On the road, the Esprit is as sharp as ever, with revised suspension settings making the chassis even more rewarding. The power-assisted steering feels beautifully weighted and incredibly direct at all speeds. It feels like an overgrown go-kart, and rewards a keen driver in a way few other cars can. Lotus's engineers have also managed to strike an exquisite balance when it comes to the Esprit's ride and handling. Despite stiff springing which keeps body roll to the absolute minimum, the ride is surprisingly supple. The brakes also come in for praise, thanks to the introduction of a new lightweight ABS system.

It replaces the crude Delco set-up which used to cut-in too early and release too late, and lets you brake harder and later with more confidence. Overall, the Esprit delivers a very pure driving experience, especially when compared to the hi-tech fell of the Skyline. Although the electronics do a superb job of keeping the car in check – preventing spins by constantly varying the drive to each wheel – it feels complicated and almost cumbersome at times. We love the way the Nissan manages to flatter everyone who drives it, but the Lotus triumphs when it comes to raw driver appeal.


Lotus has spent more than half a million pounds on the Esprit's revamp, and although the lion's share of the money has gone on the interior, there are a number of major changes that will affect the rest of the range. The drivetrain of the range-topping V8 has been extensively reworked after criticism of its heavy gearchange and high-speed vibrations. In addressing the problem, Lotus engineers worked closely with gearbox supplier Renault, and their research resulted in a redesign of the gearshift and clutch operation. Although still cable-operated, the V8's shift is now lighter and more precise, while the new dual-plate clutch is easier to use. For the time being, the GT3 will retain the old linkages, although when production of the new system is up to speed, it will be installed. Perhaps the best prospect for Lotus fans in this round of modifications in the introduction of a new model, the Esprit V8 GT. Combining the stripped-out body of the GT3 but with the powerhouse V8 engine installed in the back, it promises to deliver the best of both worlds. It's due to arrive in the next three months.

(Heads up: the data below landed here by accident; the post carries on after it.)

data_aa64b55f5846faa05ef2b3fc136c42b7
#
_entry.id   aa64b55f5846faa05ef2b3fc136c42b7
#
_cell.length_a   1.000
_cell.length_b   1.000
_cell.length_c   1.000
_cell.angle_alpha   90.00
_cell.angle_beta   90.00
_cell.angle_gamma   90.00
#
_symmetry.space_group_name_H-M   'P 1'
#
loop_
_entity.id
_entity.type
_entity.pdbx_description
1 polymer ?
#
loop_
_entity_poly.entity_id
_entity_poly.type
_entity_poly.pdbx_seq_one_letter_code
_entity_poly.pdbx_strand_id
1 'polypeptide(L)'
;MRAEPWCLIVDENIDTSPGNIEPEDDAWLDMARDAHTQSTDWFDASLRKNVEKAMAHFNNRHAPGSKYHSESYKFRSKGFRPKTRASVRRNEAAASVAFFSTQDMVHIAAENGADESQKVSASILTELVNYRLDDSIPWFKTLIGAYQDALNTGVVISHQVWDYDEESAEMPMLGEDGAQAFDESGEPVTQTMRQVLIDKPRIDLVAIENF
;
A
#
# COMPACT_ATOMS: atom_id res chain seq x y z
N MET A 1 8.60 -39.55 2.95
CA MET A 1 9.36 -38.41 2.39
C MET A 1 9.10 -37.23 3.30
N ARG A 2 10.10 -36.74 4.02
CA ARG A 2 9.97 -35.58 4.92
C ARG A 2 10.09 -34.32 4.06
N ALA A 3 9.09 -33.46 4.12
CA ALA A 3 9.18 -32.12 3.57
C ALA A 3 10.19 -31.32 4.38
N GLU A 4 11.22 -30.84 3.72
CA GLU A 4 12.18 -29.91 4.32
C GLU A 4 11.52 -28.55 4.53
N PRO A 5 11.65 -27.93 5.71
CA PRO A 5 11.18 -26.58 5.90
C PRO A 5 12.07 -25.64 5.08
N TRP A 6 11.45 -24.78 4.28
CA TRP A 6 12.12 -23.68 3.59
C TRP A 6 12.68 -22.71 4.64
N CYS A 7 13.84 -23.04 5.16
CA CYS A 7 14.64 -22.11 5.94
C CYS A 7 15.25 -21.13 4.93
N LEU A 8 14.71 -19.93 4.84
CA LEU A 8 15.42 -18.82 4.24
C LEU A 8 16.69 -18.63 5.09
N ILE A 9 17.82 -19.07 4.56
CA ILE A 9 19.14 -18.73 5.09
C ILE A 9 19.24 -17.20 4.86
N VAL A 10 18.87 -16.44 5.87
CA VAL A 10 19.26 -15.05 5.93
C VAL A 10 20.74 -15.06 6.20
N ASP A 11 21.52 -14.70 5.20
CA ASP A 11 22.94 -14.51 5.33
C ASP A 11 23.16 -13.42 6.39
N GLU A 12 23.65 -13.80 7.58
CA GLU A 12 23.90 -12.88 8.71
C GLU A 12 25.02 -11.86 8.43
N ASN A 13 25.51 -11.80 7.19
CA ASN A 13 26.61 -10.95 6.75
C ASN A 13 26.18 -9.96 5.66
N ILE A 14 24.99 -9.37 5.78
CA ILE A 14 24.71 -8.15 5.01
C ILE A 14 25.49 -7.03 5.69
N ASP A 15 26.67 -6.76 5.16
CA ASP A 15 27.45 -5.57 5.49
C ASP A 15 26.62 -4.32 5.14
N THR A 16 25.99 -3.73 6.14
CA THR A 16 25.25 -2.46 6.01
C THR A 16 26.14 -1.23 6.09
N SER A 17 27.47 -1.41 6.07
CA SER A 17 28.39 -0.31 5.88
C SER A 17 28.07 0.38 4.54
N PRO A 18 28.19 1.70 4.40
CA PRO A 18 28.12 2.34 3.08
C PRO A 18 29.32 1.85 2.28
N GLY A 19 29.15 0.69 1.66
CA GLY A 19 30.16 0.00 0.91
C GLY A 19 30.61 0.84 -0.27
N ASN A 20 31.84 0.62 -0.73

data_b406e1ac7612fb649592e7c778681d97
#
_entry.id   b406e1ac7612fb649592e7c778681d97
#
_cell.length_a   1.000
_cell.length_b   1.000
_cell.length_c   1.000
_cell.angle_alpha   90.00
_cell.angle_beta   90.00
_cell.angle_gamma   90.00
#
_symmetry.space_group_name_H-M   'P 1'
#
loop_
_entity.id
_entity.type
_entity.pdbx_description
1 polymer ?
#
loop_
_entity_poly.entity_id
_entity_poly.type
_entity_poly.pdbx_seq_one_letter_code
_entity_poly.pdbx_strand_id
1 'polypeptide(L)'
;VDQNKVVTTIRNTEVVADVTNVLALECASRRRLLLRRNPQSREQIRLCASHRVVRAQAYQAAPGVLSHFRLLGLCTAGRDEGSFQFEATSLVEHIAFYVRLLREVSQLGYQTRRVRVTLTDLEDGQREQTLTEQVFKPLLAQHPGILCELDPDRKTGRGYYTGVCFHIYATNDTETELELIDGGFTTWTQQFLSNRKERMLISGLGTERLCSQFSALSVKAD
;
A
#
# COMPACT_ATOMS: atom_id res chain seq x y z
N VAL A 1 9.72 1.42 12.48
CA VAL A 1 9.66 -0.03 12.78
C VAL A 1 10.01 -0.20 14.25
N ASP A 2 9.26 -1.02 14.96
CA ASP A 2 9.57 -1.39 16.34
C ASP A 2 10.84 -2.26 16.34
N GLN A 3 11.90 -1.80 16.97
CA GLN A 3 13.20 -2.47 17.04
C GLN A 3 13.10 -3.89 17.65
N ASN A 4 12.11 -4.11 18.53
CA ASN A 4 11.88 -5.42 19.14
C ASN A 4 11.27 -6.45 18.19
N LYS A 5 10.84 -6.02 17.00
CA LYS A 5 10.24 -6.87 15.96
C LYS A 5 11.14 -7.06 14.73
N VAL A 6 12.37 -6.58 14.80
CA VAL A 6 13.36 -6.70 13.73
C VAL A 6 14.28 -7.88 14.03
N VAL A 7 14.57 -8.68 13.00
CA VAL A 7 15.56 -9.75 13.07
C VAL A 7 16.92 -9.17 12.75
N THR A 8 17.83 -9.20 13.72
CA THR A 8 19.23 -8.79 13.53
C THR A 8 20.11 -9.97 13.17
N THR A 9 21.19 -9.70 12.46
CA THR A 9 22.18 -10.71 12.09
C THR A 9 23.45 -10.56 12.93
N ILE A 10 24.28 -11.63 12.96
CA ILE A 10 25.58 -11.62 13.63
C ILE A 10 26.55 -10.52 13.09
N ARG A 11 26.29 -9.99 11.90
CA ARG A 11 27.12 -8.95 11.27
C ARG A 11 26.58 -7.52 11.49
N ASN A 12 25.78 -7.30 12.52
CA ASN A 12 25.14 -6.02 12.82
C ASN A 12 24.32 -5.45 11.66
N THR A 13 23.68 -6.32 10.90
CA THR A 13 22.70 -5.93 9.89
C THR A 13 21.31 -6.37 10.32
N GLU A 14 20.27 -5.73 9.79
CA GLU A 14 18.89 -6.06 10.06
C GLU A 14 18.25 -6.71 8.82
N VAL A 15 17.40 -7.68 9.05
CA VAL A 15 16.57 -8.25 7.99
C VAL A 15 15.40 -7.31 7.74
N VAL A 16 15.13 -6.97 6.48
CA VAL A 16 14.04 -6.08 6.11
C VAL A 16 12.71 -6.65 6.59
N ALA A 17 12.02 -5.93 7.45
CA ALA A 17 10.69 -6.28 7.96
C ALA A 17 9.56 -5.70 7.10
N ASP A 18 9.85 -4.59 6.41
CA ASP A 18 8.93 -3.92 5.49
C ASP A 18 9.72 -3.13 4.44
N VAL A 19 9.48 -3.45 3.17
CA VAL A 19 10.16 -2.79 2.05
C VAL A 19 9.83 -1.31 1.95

With a price tag of £39,995, the GT3 undercuts many rivals; it's £10,000 cheaper than the Skyline here. It lacks luxuries in standard form, but shattering performance and a superb chassis make it something special. Just as the Lotus Elise rewrote the rules for two-seater roadsters, the new GT3 seems set to do the same for supercars.


When Lotus introduced its lightweight GT3 last year as a special edition, it was an instant hit. Now that it has a permanent place in the Esprit range, the package looks even more convincing. An all-new interior has liberated more space and given the '98 Esprit the supercar feel it lacked.

A light body and 2.0-litre turbocharged engine gives shattering performance, despite power delivery being blighted by an ageing engine and turbo lag. The new ABS system lets you brake harder than ever before; even in the wet, the Esprit inspires confidence in a way few rivals can. Supercar ownership has just got a step closer.

At a glance

• 1998 model year Esprit gets long-overdue new interior

• GT3 weights 150kg less than fully trimmed V8 Esprit

• 0-60mph in five seconds, top speed 159mph

• Available now for £39,995 on the road